U.S. public transit agencies have been reacting to news and developments on the fly, as sudden declines in ridership, loss of revenue, waves of protest, and an uncertain long-term prognosis continues to disrupt day-to-day operations.
Depending on the type of bicycle for sale, the price may jump 25 percent due to new tariffs paid by importers and consumers (not China as the president would have you think) if it arrives in the United States after June 1.
Last month, the Paris-based International Energy Agency released its annual "Global Energy & CO2 Status Report." Energy consumption grew 2.3 percent with fossil fuels accounting for 70 percent on the increase. CO2 emissions jumped 1.7 percent.
Auto analyst John Voelcker discusses the electric vehicle market in the U.S. on NPR. Ominous clouds belie the excellent sales figures for last year, and policies pushed by Trump only ensure that motor vehicles will continue to gulp more gasoline.
China's decision to halt imports of most recyclables from the United States has caused turmoil. With few markets for their recyclables, Philadelphia is sending half of them to a waste-to-energy incinerator in Chester not designed to burn them.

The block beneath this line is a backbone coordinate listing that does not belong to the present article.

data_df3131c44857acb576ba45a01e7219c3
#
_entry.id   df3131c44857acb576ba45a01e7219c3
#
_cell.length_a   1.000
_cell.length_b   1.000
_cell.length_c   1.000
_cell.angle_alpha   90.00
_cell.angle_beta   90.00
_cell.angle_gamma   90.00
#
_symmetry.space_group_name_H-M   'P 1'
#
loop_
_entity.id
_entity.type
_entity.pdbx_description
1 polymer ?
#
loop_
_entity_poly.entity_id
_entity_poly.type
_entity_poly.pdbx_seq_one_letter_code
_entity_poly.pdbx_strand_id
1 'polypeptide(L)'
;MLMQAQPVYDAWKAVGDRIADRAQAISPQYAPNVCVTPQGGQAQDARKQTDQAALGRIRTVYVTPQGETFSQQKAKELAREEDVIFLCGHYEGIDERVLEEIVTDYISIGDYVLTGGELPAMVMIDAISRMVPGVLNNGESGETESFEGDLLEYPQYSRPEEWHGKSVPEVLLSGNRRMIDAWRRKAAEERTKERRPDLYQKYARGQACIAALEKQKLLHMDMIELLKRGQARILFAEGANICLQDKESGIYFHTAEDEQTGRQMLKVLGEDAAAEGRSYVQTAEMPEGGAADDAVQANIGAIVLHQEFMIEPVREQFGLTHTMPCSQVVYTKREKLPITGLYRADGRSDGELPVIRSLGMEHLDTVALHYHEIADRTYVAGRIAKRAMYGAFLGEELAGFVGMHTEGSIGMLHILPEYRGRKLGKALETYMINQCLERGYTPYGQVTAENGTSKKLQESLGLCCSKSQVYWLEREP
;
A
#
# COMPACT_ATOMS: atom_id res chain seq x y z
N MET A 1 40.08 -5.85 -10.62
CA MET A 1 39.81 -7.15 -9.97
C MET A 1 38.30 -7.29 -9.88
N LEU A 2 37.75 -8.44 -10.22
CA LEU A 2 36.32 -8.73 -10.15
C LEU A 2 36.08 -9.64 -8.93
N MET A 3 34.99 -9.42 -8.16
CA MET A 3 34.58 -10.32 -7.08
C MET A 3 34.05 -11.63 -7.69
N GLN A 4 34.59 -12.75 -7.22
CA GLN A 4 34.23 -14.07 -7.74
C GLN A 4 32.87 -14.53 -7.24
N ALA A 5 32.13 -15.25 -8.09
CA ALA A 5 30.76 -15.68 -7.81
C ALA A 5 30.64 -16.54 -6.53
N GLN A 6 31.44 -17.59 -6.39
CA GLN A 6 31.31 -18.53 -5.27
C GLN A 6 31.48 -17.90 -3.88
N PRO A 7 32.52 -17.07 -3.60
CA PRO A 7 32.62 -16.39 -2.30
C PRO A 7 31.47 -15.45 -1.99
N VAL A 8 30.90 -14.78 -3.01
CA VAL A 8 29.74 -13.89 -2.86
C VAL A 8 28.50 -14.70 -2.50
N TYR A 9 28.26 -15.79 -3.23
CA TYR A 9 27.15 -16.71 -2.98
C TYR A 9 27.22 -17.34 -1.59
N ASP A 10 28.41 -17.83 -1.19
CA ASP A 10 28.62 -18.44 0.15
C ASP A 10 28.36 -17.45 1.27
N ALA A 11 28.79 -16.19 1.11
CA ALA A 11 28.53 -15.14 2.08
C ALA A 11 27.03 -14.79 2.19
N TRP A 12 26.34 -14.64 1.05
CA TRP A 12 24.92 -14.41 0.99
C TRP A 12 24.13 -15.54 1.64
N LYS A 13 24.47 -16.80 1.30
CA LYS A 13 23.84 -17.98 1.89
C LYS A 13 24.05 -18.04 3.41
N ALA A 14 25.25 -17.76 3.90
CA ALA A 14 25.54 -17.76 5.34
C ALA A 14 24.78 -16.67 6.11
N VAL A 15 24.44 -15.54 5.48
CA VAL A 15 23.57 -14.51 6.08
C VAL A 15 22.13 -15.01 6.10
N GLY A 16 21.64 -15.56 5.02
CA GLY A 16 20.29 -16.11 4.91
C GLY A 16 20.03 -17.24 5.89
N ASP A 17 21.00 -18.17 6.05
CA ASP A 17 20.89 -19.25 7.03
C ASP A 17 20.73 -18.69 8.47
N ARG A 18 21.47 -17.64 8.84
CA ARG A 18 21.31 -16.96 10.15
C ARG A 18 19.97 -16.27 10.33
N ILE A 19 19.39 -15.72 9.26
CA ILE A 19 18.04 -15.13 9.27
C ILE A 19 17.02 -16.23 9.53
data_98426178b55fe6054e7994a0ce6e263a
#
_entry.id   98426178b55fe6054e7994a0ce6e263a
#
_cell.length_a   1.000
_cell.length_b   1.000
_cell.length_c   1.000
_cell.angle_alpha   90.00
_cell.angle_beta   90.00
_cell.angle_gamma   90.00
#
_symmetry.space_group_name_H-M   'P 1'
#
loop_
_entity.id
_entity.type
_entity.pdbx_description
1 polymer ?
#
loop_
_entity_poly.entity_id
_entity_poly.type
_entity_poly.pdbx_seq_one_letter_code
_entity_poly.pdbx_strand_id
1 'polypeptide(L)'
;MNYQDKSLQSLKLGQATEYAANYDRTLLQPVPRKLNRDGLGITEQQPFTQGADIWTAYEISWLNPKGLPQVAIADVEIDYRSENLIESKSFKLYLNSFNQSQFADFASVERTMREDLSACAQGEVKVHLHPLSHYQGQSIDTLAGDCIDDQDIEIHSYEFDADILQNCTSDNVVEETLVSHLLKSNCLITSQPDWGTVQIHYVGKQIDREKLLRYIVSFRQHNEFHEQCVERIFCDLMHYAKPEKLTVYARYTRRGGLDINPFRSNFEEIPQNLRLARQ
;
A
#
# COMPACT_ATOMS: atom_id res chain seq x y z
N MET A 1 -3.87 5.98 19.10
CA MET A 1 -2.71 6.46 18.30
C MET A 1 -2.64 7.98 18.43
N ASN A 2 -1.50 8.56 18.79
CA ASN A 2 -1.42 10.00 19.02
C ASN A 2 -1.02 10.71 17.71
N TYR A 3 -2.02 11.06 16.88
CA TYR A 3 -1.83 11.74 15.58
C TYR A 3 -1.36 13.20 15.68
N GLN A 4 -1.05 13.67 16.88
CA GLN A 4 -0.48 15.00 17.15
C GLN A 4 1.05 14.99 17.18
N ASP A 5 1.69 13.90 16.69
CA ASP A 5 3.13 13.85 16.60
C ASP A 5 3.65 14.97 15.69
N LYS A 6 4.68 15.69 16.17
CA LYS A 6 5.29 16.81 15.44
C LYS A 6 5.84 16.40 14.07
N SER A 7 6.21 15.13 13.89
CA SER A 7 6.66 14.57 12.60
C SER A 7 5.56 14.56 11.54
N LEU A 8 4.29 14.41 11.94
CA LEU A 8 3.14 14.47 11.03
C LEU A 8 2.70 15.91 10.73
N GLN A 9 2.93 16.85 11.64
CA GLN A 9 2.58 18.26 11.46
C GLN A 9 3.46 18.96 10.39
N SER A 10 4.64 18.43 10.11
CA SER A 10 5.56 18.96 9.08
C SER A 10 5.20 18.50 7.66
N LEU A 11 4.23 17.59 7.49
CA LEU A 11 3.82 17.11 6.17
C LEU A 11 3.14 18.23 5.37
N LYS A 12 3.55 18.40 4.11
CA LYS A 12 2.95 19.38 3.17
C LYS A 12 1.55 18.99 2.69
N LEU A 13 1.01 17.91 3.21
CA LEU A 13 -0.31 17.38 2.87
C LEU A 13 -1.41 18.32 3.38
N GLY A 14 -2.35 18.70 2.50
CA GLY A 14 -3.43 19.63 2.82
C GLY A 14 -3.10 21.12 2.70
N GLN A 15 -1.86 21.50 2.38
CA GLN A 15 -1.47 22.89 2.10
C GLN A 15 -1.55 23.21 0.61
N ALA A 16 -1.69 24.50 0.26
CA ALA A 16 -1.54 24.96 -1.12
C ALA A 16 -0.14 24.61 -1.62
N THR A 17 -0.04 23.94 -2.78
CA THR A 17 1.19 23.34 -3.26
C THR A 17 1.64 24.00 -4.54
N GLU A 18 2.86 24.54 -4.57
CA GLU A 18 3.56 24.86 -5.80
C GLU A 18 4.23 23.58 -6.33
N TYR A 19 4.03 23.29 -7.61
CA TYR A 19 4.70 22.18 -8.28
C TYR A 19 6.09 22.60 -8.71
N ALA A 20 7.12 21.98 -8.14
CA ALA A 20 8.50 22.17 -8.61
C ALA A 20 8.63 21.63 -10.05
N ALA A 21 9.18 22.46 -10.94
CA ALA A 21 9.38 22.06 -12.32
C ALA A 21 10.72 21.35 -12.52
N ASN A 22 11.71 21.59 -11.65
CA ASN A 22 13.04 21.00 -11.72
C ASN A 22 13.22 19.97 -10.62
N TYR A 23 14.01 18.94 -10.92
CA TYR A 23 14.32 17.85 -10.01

With the Trump administration's abdication of its predecessor's position on fighting climate change, a void has been left in global climate change leadership. One expert believes that China may have already filled the leadership role.
U.S. sales of plug-in electric vehicles, including those with internal combustion engines, increased by 81 percent in 2018 over 2017. But if you remove the best-selling Tesla Model 3 from the mix, the increase drops to 11 percent.
Markets for residential property income of East Asia's most expensive cities are slowing down. The U.S.-China trade war is one factor, along with local controls and a mainland Chinese economy applying the brakes.
The report from the Global Carbon Project, an international group of scientists who track greenhouse gas emissions, comes as a surprise as emissions had been relatively flat for the last four years. Global emissions this year will increase 2.7%.
Just two years after killing what would be the world's largest methanol plant at the Port of Tacoma, the project has reemerged at the Port of Kalama. According to the EIS for the plant, global CO2 emissions will be reduced, though increased locally.
The rise is attributed to Asian nations, particularly India and China, where coal-power plants are newer than in the West. It shows a growing disconnect between energy and climate goals, warned the International Energy Agency.